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'A Forest of Sound' in Bucharest

Friday, 25 May 2012 , ora 9.18
An exhibition of sound is open to visitors until Saturday, 26th May, 2012, in the Platform Area of the Annex of the National Museum of Contemporary Art. Wednesday, 23rd May, there was the opening festivity of this event organized for the first time in Romania by Viviana Iacob. Entitled 'A Forest of Sound', it presents the sounds that can be heard, felt and seen, transcribed by hand by our colleague Maria Balabaș who works at Radio Romania Culture as a series of graphic scores with symbols rather than definite objects. The opening performance was a fascinating one - apparently two divergent interpreters, one a representative of music and the other a long way away from it.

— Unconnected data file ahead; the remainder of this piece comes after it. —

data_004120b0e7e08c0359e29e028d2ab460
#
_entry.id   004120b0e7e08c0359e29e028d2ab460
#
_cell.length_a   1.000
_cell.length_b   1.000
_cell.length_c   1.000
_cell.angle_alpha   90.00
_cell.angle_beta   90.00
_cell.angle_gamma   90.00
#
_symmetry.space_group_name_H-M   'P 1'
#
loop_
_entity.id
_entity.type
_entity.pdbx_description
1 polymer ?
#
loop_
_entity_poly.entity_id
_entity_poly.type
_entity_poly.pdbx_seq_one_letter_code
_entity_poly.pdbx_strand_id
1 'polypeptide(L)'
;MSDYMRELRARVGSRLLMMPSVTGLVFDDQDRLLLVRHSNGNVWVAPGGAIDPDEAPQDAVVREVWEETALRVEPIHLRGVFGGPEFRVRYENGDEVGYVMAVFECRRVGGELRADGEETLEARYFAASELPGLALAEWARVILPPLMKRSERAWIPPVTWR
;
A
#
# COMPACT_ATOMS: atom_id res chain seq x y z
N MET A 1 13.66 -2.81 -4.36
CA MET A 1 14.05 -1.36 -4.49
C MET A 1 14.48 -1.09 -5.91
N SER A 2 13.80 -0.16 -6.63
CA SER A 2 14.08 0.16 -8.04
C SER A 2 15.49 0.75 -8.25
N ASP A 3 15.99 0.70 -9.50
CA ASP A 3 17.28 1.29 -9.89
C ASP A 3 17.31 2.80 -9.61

The Jew's harp of adolescent Daiana Ivascu produced sounds that were different from the folk music she usually plays and was accompanied in a performance by d s l x, stage name of Gheorghe, noiser and sound artist who collected industrial noises from the acoustics of the city and projected them by means of a computer. Encountered daily they are irksome, so well-structured and transmitted through an organized framework, they become art. I watched this performance with the attention I listen to classical concerts.

Viviana Iacob, the initiator of 'A Forest of Sound', selected from the archives of the Museum of Ethnography in Geneva sounds recorded decades ago by Constantin Brăiloiu. She has "displayed" them in a room where darkness is interwoven with an "audioluminescent rhizome", a radiant installation that mimics the branches of an underground stem and the silence - parts of mourning, bagpipes and lilac leaves. Walking around surrounded by musical vibrations, one would walk in and out of the sound in a literally staggering journey to old times, living a sound experience which is both palpable and bodiless.

Maria Monica Bojin
Translated by Elena Daniela Radu
MTTLC, Bucharest University